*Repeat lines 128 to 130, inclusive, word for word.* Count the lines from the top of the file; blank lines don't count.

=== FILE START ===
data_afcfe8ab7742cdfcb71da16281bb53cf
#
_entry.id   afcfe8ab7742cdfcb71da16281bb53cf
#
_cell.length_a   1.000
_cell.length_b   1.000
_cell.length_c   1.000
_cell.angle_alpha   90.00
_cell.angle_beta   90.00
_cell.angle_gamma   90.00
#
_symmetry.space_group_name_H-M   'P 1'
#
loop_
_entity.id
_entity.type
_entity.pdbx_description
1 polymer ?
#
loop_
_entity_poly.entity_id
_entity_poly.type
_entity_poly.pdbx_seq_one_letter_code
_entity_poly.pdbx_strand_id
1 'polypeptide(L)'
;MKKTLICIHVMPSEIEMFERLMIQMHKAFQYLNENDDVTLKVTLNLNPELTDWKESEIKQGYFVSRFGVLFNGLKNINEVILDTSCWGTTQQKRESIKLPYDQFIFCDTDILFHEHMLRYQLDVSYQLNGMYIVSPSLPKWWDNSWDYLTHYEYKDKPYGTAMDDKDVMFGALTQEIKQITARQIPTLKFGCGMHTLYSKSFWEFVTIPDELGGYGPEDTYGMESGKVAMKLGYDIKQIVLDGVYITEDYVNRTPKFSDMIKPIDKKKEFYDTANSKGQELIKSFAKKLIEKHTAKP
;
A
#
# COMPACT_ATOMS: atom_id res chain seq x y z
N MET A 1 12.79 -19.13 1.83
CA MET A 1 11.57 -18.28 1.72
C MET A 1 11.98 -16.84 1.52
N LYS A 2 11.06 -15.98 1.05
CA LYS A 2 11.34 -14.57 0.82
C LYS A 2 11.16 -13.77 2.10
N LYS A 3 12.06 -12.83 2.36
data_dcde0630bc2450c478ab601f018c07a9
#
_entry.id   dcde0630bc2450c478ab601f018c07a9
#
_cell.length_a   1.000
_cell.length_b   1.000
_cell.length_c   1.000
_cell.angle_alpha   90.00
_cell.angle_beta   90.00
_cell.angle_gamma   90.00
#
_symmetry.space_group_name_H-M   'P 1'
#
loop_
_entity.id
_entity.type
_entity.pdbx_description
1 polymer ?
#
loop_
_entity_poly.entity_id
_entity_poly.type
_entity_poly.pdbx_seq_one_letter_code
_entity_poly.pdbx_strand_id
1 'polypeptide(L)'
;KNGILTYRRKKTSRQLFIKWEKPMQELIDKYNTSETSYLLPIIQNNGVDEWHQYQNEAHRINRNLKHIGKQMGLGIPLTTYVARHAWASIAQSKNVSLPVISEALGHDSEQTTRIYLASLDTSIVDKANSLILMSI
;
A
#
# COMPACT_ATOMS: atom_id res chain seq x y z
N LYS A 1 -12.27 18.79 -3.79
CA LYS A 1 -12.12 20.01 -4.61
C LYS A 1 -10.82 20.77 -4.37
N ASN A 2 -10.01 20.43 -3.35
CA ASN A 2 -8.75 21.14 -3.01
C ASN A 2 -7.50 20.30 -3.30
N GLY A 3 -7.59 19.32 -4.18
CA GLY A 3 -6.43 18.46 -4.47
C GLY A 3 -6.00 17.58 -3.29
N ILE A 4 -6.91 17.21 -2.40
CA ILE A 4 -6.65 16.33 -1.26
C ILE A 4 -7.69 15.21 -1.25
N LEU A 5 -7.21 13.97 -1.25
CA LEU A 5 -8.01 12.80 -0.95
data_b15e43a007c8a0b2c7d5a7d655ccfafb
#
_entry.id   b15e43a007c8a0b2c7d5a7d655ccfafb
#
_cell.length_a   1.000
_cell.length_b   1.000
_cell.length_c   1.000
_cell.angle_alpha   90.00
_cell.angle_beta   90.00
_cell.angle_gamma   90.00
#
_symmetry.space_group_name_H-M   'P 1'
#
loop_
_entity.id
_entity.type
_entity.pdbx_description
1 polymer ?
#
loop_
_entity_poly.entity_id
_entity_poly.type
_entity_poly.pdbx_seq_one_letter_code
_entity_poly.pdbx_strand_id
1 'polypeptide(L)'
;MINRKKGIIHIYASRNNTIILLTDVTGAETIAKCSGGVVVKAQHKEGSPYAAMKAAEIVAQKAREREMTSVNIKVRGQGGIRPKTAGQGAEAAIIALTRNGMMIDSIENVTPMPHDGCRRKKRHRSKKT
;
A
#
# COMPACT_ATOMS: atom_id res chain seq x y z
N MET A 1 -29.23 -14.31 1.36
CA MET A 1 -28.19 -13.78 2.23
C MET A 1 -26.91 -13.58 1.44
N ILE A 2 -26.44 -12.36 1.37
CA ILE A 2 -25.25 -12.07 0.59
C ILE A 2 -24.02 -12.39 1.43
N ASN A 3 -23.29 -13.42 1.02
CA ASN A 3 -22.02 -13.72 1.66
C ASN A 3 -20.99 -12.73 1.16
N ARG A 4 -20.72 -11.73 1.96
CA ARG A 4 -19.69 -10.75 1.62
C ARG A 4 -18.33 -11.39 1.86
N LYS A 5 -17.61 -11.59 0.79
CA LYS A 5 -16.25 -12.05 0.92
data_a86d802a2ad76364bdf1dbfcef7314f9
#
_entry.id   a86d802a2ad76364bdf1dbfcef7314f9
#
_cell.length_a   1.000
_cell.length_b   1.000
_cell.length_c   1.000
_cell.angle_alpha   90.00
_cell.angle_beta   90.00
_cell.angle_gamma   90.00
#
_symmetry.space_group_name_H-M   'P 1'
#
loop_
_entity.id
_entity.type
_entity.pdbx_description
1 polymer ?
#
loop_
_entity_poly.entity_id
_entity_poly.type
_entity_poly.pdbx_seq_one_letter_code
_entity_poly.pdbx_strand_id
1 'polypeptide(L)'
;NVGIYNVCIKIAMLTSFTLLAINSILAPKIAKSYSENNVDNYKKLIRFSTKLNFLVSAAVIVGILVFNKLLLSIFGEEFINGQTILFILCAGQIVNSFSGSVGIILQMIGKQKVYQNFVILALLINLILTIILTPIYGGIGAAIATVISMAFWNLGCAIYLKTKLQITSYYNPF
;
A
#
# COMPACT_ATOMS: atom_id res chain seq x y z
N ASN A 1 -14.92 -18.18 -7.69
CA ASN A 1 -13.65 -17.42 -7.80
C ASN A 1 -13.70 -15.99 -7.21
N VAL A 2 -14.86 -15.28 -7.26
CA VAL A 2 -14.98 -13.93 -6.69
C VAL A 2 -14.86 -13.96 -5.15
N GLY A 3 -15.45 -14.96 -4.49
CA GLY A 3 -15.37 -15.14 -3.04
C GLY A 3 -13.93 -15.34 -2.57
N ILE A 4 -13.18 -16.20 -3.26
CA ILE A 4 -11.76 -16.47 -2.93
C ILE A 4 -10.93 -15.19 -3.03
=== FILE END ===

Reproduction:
_entry.id   a86d802a2ad76364bdf1dbfcef7314f9
#
_cell.length_a   1.000